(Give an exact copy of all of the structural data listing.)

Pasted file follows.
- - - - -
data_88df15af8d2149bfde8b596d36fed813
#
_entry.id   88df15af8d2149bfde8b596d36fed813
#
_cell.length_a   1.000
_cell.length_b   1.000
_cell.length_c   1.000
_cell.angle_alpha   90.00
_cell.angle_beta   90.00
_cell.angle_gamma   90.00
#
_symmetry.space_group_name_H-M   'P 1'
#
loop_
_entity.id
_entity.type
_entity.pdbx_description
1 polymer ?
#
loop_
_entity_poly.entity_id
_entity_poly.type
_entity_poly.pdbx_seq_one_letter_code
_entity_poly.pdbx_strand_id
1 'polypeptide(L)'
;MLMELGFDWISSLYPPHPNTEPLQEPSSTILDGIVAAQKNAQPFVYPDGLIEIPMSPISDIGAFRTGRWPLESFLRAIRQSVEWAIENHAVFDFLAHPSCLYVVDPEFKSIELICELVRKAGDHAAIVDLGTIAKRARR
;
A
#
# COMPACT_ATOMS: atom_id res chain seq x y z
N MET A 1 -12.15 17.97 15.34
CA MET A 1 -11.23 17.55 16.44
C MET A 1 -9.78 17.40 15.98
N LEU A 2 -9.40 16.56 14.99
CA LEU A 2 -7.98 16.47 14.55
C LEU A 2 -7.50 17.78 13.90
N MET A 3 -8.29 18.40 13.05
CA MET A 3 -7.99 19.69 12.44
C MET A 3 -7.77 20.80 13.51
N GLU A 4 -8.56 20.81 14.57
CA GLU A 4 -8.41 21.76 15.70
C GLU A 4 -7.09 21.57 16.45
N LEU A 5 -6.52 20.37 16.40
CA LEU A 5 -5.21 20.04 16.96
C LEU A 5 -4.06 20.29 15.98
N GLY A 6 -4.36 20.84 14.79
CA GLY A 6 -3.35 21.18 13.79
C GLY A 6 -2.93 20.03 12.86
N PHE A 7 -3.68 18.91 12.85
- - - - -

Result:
data_88df15af8d2149bfde8b596d36fed813
#
_entry.id   88df15af8d2149bfde8b596d36fed813
#
_cell.length_a   1.000
_cell.length_b   1.000
_cell.length_c   1.000
_cell.angle_alpha   90.00
_cell.angle_beta   90.00
_cell.angle_gamma   90.00
#
_symmetry.space_group_name_H-M   'P 1'
#
loop_
_entity.id
_entity.type
_entity.pdbx_description
1 polymer ?
#
loop_
_entity_poly.entity_id
_entity_poly.type
_entity_poly.pdbx_seq_one_letter_code
_entity_poly.pdbx_strand_id
1 'polypeptide(L)'
;MLMELGFDWISSLYPPHPNTEPLQEPSSTILDGIVAAQKNAQPFVYPDGLIEIPMSPISDIGAFRTGRWPLESFLRAIRQSVEWAIENHAVFDFLAHPSCLYVVDPEFKSIELICELVRKAGDHAAIVDLGTIAKRARR
;
A
#
# COMPACT_ATOMS: atom_id res chain seq x y z
N MET A 1 -12.15 17.97 15.34
CA MET A 1 -11.23 17.55 16.44
C MET A 1 -9.78 17.40 15.98
N LEU A 2 -9.40 16.56 14.99
CA LEU A 2 -7.98 16.47 14.55
C LEU A 2 -7.50 17.78 13.90
N MET A 3 -8.29 18.40 13.05
CA MET A 3 -7.99 19.69 12.44
C MET A 3 -7.77 20.80 13.51
N GLU A 4 -8.56 20.81 14.57
CA GLU A 4 -8.41 21.76 15.70
C GLU A 4 -7.09 21.57 16.45
N LEU A 5 -6.52 20.37 16.40
CA LEU A 5 -5.21 20.04 16.96
C LEU A 5 -4.06 20.29 15.98
N GLY A 6 -4.36 20.84 14.79
CA GLY A 6 -3.35 21.18 13.79
C GLY A 6 -2.93 20.03 12.86
N PHE A 7 -3.68 18.91 12.85